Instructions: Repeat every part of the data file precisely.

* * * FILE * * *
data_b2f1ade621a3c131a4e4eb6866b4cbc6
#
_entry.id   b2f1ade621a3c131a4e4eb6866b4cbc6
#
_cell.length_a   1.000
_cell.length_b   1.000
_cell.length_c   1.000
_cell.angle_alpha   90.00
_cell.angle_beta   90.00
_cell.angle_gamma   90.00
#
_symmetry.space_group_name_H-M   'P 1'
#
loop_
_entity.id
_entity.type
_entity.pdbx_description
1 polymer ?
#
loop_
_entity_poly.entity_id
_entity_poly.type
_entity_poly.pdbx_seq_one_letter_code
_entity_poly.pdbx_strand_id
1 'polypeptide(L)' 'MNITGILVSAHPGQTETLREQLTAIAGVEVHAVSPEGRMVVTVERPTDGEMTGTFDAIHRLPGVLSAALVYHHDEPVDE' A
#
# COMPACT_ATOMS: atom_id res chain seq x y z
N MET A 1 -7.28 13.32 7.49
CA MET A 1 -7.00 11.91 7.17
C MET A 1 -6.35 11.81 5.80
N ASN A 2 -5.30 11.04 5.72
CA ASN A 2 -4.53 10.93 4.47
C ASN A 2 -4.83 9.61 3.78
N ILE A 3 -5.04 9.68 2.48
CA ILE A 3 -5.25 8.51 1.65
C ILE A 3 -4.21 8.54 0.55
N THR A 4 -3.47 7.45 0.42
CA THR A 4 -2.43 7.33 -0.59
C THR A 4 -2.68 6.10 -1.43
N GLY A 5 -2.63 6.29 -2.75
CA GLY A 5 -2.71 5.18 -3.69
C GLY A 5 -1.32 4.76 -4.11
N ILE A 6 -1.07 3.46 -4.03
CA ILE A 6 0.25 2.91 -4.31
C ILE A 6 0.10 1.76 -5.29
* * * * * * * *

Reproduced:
data_b2f1ade621a3c131a4e4eb6866b4cbc6
#
_entry.id   b2f1ade621a3c131a4e4eb6866b4cbc6
#
_cell.length_a   1.000
_cell.length_b   1.000
_cell.length_c   1.000
_cell.angle_alpha   90.00
_cell.angle_beta   90.00
_cell.angle_gamma   90.00
#
_symmetry.space_group_name_H-M   'P 1'
#
loop_
_entity.id
_entity.type
_entity.pdbx_description
1 polymer ?
#
loop_
_entity_poly.entity_id
_entity_poly.type
_entity_poly.pdbx_seq_one_letter_code
_entity_poly.pdbx_strand_id
1 'polypeptide(L)' 'MNITGILVSAHPGQTETLREQLTAIAGVEVHAVSPEGRMVVTVERPTDGEMTGTFDAIHRLPGVLSAALVYHHDEPVDE' A
#
# COMPACT_ATOMS: atom_id res chain seq x y z
N MET A 1 -7.28 13.32 7.49
CA MET A 1 -7.00 11.91 7.17
C MET A 1 -6.35 11.81 5.80
N ASN A 2 -5.30 11.04 5.72
CA ASN A 2 -4.53 10.93 4.47
C ASN A 2 -4.83 9.61 3.78
N ILE A 3 -5.04 9.68 2.48
CA ILE A 3 -5.25 8.51 1.65
C ILE A 3 -4.21 8.54 0.55
N THR A 4 -3.47 7.45 0.42
CA THR A 4 -2.43 7.33 -0.59
C THR A 4 -2.68 6.10 -1.43
N GLY A 5 -2.63 6.29 -2.75
CA GLY A 5 -2.71 5.18 -3.69
C GLY A 5 -1.32 4.76 -4.11
N ILE A 6 -1.07 3.46 -4.03
CA ILE A 6 0.25 2.91 -4.31
C ILE A 6 0.10 1.76 -5.29